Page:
Saturday, 9 April 2016

80 MINUTES NO INTERVAL @ THE OLD FITZ THEATRE


The synopsis: 
Louis is a failed novelist, which wouldn't be the case if he'd stop messing with tense and obscuring the narrative. He was a theatre reviewer, and he'd still be doing that if a black box hadn't been invented that runs on an algorithm having it write perfect reviews. His girlfriend would still be around if he'd stopped taking her to plays were directors wrecked simple stories, and he'd be sitting in his home right now if he hadn't worn out his welcome at this parent's investment property. One thing Louis does have is grit; he ain't gonna let no thing or no body bring him down. But sometimes art happens, and when it does...two words...pens and eyes. Pens. Eyes.

The review:
First of all the venue -- the Old Fitz is an old pub in the backstreets of Wooloomooloo, Sydney. It doesn't look like a very exciting area when you're walking around it, so when I saw the Old Fitz sign on the end of the street I thought it might be a pretty daggy place. I was so wrong. A friend of mine and I walked into a really groovy bar with lots of funky actors and sydney-siders enjoying a beer from the nice Irish guy working behind the bar. The place struck me immediately as hyper-cool and not trying to be anything it wasn't. We went upstairs to grab the tickets and then headed downstairs below the bar into the tiny theatre. I immediately loved the atmosphere, everyone cramped into a tiny theatre, with low lighting, tiered seating and cushions on the stairs if you didn't manage to get a seat. It's my idea of a perfect theatre venue. The audience is so close to the tiny stage that you really feel connected to the drama and the actors no matter where you are sitting. Now onto the play.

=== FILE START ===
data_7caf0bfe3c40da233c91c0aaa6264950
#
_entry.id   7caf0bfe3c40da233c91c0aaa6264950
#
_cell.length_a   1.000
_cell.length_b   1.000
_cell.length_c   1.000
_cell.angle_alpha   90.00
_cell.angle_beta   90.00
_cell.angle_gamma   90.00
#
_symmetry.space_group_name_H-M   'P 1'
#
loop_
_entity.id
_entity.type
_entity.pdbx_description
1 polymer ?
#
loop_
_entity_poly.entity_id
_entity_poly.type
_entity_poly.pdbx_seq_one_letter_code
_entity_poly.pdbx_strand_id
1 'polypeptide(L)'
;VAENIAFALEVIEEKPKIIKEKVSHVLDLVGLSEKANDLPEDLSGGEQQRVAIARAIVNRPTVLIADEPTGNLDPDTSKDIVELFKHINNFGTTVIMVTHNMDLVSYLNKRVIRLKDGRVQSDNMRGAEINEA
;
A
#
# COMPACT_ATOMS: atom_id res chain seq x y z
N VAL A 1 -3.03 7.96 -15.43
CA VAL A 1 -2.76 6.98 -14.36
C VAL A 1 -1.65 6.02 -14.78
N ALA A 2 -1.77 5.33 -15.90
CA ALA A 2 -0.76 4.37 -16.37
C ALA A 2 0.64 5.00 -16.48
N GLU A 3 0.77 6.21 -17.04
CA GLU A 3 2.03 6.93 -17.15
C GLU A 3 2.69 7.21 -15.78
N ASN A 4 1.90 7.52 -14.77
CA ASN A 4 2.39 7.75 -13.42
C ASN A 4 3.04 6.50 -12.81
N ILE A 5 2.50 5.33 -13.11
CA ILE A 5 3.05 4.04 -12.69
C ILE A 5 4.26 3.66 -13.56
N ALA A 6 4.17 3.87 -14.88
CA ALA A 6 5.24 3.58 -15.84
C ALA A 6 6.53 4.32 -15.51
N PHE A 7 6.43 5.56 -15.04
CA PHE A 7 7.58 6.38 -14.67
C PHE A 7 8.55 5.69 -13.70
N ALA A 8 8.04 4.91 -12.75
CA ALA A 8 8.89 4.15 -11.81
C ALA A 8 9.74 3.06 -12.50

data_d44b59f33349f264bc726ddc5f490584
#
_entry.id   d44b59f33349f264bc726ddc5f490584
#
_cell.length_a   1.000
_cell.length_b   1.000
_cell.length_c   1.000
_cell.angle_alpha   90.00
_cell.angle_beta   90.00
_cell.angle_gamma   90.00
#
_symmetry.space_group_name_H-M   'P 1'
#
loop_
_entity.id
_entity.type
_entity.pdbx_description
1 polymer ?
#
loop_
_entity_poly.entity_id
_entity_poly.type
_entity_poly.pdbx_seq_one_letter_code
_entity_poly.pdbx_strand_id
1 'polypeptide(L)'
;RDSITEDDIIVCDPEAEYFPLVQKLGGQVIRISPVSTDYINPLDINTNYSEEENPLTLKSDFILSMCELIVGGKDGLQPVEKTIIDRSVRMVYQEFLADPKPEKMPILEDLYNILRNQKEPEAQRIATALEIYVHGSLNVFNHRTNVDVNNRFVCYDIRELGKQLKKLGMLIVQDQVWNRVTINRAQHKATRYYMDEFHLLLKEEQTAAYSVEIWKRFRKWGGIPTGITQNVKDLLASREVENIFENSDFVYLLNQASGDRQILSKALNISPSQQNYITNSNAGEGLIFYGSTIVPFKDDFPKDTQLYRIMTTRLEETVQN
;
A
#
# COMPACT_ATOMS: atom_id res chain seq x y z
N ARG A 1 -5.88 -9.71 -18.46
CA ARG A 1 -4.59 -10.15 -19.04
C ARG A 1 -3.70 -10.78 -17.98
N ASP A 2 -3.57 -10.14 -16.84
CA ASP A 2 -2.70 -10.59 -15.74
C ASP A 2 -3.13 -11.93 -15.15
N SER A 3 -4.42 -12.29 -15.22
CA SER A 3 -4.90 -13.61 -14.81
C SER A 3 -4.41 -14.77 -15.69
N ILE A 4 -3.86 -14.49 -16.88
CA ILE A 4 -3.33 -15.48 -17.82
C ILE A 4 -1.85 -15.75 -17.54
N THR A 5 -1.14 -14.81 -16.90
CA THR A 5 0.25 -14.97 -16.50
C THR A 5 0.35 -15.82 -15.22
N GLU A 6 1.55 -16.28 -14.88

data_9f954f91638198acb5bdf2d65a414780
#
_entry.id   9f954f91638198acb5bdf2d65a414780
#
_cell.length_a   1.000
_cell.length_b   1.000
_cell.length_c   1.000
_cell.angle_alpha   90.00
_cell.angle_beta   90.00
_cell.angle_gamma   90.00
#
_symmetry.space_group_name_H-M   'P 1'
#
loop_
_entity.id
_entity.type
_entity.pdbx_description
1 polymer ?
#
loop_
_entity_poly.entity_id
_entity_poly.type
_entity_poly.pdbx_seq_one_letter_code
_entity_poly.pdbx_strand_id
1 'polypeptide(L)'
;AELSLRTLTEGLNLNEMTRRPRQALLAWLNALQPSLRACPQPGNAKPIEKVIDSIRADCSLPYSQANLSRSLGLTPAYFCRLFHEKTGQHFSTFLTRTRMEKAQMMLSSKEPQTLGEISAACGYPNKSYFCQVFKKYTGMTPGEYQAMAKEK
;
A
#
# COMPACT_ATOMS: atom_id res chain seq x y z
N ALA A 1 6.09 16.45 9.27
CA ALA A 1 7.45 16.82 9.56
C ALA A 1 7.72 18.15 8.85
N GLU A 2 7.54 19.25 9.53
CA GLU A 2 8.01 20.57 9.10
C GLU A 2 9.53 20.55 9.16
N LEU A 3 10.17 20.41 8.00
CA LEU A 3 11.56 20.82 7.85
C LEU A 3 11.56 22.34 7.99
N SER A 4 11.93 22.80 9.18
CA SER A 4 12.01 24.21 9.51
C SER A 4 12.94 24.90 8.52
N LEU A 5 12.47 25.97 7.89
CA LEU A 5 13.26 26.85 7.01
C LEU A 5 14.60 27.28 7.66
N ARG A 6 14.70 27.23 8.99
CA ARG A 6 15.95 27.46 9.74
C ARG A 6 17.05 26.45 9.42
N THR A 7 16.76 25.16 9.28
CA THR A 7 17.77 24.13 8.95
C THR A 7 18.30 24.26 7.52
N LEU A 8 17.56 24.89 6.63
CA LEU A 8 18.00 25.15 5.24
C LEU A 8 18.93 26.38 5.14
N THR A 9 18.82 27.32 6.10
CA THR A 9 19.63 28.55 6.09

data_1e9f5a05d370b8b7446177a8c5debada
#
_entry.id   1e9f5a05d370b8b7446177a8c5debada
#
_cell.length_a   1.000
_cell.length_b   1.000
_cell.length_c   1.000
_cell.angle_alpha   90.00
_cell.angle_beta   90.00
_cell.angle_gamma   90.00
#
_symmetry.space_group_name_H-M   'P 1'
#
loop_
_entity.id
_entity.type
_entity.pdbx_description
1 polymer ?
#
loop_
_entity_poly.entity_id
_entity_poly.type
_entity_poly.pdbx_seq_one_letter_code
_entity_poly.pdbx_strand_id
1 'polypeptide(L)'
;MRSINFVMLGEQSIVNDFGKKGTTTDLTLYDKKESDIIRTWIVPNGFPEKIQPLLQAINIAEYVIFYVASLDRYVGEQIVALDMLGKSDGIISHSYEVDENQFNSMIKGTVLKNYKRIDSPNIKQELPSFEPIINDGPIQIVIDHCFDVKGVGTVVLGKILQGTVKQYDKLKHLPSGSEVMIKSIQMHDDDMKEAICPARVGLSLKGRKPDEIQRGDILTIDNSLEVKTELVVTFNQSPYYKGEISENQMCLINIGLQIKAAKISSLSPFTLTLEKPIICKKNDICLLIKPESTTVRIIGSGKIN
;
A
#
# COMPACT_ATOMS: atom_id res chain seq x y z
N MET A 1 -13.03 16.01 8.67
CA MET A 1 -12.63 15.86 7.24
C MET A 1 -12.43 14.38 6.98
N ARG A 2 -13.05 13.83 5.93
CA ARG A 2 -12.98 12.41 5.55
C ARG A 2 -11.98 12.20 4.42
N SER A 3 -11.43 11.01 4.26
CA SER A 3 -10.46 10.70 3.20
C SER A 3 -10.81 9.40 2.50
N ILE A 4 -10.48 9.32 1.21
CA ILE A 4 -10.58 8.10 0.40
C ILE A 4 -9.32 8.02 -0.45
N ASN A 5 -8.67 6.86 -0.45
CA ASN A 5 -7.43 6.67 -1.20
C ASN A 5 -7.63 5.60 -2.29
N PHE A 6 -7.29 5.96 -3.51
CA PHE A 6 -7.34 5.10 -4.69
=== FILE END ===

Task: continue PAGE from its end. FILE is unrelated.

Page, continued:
I thought it was pretty fucking hilarious. I had no idea what is was going to be like when I booked the tickets, but was immediately hooked from the first scene. All of the actors were immensely comfortable in their characters and the comic timing straight off the bat, was perfect. The small scenes from different times in the characters lives were both funny and poignant, and although at times the play border lined surreal, there was always a real human connection that the audience felt with the story. There were some very weird and unexpected twists - what started out as 'normal' play then continued to include comic deaths and surreal events. But what I found most funny wasn't these surreal events, but the witty banter between the characters. I was almost crying with laughter at certain points, and the audience could tell that the actors themselves were cracking a smile during their scenes. It was a really clever production, with smart sets and dialogue that always kept you guessing as to what came next. Some of the acting at times wasn't wholly realistic, but I think when you work with a play that doesn't fit into a specific genre, it can be really difficult. It was the kind of play that reminded me how much I love acting and how exciting it would be to be in a production like that.

Unfortunately, last night was the play's last performance - but I'm definitely going back to the old Fitz soon for another play!

Lotte x 


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